Some of the facts have been stipulated and the stipulation of facts and accompanying exhibits are incorporated herein by reference. Petitioner resided in Hammond, Indiana, when his petition was filed.
Petitioner is an attorney and was actively engaged in the practice of law until the end of 1982. After that year, he began winding down his practice, and, during 1984 and 1985, he worked on a few remaining legal matters. On petitioner's Schedule C for each year, he indicated that (1) his main business activity was law and property management, and (2) his business address was 1224 Hoffman Street, Hammond, Indiana.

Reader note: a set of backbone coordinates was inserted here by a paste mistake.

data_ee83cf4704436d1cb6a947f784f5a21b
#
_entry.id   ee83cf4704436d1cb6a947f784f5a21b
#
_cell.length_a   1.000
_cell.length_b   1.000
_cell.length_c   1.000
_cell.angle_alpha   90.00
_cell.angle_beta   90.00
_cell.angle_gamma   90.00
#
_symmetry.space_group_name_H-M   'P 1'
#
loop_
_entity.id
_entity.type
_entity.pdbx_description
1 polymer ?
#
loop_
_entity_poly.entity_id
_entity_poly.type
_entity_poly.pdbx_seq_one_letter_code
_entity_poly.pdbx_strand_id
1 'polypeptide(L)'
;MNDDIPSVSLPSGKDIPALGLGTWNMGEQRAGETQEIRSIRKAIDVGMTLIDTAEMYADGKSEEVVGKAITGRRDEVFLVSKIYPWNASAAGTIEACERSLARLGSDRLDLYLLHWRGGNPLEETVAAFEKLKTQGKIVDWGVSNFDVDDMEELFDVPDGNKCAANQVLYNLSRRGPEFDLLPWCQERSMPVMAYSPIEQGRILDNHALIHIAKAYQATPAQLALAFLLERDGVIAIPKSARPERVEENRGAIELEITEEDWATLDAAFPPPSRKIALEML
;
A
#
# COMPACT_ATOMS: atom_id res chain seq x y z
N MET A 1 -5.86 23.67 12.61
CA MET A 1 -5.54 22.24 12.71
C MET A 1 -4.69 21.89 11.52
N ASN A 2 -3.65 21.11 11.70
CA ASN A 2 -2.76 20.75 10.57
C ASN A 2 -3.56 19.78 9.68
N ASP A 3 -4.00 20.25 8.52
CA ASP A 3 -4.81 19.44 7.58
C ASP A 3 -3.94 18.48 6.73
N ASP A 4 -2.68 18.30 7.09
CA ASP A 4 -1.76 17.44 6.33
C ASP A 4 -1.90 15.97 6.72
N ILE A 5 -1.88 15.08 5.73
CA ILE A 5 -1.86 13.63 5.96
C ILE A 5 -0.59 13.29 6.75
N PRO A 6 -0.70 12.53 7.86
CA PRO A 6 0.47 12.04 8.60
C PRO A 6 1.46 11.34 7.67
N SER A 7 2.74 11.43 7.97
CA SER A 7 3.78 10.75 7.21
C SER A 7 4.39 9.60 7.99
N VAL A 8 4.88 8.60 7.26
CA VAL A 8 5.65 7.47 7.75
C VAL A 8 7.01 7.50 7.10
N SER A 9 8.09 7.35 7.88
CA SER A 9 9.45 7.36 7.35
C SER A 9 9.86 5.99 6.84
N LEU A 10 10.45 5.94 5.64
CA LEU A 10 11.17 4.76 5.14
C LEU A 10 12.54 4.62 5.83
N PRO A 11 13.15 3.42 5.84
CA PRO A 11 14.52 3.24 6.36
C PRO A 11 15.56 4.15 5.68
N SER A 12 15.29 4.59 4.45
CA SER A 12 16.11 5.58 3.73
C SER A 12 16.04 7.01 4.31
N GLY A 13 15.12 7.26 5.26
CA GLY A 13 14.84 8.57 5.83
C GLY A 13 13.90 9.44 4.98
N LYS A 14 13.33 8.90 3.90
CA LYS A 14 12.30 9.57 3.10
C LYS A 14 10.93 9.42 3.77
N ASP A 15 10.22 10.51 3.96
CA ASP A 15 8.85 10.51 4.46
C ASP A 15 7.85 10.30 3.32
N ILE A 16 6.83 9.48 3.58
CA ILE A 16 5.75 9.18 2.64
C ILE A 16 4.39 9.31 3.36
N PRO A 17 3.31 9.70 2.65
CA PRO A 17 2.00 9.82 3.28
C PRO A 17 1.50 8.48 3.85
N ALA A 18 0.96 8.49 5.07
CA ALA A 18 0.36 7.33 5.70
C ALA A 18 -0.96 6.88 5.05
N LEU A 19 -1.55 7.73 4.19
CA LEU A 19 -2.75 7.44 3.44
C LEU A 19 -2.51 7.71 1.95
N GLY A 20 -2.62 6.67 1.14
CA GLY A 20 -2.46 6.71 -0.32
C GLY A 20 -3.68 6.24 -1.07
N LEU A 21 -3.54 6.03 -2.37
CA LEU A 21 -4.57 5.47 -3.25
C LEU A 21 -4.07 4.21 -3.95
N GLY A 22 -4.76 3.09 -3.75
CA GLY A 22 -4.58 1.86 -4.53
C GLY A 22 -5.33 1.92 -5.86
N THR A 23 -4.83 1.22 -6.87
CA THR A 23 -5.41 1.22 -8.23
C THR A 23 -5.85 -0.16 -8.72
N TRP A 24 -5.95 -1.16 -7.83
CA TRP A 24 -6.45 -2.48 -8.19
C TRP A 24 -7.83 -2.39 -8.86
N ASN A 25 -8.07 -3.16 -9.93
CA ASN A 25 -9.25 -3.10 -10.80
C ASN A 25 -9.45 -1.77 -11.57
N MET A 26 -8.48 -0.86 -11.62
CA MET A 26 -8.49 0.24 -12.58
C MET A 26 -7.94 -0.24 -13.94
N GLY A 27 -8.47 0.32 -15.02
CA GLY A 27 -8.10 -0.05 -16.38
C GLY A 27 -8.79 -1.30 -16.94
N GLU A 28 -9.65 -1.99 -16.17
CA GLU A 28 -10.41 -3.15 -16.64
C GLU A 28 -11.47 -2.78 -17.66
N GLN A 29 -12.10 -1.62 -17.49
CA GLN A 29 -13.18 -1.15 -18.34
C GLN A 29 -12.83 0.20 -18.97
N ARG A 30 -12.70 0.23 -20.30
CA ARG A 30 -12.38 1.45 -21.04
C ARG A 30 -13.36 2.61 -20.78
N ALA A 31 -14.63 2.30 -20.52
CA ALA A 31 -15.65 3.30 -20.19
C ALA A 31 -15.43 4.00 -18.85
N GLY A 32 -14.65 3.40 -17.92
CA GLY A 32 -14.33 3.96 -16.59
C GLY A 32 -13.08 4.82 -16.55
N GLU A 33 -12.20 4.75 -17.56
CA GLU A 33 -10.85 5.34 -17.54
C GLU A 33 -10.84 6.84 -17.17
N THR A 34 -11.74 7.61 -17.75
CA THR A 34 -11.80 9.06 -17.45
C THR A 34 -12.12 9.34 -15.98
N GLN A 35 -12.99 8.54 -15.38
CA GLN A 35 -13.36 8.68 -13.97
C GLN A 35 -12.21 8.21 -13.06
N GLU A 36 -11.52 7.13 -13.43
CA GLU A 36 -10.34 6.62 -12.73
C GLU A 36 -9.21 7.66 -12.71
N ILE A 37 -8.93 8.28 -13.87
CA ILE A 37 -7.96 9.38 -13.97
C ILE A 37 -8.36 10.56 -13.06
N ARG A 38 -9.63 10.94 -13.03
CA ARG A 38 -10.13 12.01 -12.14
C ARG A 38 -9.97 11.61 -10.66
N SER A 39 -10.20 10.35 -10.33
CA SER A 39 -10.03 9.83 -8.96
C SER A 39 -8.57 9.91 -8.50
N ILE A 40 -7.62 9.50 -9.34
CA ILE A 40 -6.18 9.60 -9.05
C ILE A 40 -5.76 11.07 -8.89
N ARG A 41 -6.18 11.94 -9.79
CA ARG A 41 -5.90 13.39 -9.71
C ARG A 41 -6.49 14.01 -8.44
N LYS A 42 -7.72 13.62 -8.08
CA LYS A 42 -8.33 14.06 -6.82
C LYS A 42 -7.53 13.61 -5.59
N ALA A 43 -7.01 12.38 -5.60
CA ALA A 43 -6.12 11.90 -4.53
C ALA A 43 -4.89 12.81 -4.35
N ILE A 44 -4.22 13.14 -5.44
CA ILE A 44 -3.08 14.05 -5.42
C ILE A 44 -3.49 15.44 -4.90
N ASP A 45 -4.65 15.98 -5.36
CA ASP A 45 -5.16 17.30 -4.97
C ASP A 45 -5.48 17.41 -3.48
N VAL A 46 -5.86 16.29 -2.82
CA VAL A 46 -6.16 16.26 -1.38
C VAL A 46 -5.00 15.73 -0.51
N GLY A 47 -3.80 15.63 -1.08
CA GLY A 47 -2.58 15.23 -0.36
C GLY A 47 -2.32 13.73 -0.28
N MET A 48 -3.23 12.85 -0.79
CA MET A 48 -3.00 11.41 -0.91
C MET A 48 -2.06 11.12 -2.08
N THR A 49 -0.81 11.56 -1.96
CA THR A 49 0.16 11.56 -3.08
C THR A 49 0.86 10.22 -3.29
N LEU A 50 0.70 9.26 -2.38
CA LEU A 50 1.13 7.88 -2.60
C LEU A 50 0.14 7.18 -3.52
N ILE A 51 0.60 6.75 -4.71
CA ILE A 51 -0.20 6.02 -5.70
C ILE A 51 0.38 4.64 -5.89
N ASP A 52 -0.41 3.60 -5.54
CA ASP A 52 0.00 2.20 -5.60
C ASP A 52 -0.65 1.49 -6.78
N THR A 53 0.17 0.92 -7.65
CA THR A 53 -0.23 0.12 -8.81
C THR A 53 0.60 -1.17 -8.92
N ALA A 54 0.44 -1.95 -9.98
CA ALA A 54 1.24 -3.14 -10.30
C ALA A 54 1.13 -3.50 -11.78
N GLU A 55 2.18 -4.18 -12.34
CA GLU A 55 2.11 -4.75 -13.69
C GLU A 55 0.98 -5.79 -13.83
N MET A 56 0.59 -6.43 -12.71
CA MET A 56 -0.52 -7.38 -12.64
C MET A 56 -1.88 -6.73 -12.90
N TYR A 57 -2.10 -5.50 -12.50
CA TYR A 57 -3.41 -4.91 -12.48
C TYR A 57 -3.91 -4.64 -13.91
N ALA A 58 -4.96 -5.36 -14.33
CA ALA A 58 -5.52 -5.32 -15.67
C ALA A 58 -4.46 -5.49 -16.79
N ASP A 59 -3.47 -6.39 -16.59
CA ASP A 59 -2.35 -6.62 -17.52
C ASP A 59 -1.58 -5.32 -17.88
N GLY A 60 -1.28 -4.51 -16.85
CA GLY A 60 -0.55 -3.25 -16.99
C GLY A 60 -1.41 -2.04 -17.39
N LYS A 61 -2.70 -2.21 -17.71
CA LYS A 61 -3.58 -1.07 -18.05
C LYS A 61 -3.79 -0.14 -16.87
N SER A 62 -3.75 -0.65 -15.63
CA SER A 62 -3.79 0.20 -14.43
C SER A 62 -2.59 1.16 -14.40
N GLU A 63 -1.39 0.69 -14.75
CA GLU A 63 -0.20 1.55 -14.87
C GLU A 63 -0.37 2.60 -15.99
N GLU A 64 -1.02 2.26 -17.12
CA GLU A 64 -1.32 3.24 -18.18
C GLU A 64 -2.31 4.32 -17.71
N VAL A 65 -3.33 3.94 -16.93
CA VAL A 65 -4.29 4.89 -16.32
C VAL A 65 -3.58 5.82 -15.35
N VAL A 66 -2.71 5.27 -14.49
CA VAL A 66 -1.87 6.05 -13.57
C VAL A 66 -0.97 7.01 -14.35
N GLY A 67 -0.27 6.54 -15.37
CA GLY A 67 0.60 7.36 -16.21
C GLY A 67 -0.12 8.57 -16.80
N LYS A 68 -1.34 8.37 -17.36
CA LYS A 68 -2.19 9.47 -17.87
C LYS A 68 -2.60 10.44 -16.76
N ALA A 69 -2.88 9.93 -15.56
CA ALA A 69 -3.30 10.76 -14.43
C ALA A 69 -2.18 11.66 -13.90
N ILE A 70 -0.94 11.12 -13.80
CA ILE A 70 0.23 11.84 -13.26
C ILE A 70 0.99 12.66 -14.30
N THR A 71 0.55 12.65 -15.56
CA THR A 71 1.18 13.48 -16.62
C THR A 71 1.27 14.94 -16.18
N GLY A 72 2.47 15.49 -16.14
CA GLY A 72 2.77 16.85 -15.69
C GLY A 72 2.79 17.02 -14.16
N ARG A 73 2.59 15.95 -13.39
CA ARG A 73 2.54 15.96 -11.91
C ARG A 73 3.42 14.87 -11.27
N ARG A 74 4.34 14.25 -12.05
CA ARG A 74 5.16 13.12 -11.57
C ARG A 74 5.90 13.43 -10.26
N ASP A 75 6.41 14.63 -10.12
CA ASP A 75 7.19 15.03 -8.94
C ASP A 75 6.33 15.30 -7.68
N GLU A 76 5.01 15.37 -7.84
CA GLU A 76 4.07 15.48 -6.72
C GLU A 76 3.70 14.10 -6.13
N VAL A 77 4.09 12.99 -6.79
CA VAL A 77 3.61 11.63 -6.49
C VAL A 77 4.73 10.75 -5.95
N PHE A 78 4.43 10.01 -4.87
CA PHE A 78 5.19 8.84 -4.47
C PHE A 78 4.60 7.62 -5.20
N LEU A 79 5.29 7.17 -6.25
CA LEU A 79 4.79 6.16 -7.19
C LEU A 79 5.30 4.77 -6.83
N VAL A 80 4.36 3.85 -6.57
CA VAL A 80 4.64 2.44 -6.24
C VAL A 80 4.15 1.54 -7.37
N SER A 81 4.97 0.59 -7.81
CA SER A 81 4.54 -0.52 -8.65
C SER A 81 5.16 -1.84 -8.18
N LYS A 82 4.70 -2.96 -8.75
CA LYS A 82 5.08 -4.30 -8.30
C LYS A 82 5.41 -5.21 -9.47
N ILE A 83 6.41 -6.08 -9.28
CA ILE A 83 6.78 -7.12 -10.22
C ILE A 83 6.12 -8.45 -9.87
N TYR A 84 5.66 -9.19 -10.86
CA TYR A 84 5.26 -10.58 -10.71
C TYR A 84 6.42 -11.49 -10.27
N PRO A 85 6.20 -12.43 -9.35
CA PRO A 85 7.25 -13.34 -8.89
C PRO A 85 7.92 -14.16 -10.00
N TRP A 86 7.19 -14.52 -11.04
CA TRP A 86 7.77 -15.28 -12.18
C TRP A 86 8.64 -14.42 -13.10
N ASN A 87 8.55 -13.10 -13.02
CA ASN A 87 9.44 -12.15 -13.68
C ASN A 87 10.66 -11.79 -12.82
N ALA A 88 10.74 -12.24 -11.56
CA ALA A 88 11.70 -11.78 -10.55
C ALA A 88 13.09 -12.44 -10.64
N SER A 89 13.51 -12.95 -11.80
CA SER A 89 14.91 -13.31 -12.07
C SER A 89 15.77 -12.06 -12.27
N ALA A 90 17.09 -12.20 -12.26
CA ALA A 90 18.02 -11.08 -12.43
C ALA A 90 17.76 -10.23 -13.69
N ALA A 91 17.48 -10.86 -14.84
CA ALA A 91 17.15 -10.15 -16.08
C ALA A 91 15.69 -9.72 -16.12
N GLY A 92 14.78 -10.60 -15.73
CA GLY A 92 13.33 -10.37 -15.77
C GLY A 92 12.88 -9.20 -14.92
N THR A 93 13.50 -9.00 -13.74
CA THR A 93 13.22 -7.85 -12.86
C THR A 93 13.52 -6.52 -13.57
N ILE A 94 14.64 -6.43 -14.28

Also attached to his Federal income tax returns for 1984 and 1985 was Schedule E on which he reported his rental income and expenses for property which he owned located at 505 Emlyn Street, East Chicago, Indiana, and 1224 Hoffman Street, Hammond, Indiana. In each year, petitioner reported a rental loss. For 1984, petitioner deducted the total Schedule E rental loss of $10,795.38 on Schedule C under the heading "Other Expenses". For 1985, petitioner reported a rental loss of $9,206.04 on Schedule E. He then deducted $4,518.04 under the heading "Other Expenses" on Schedule C, and he also deducted the entire amount of the rental loss of $9,206 on line 14 of the return in arriving at his total income for 1985. By claiming the rental losses on the Schedules C for 1984 and 1985, petitioner also reduced his self-employment income subject to self-employment taxes.
I. Schedule C Deductions≈Generally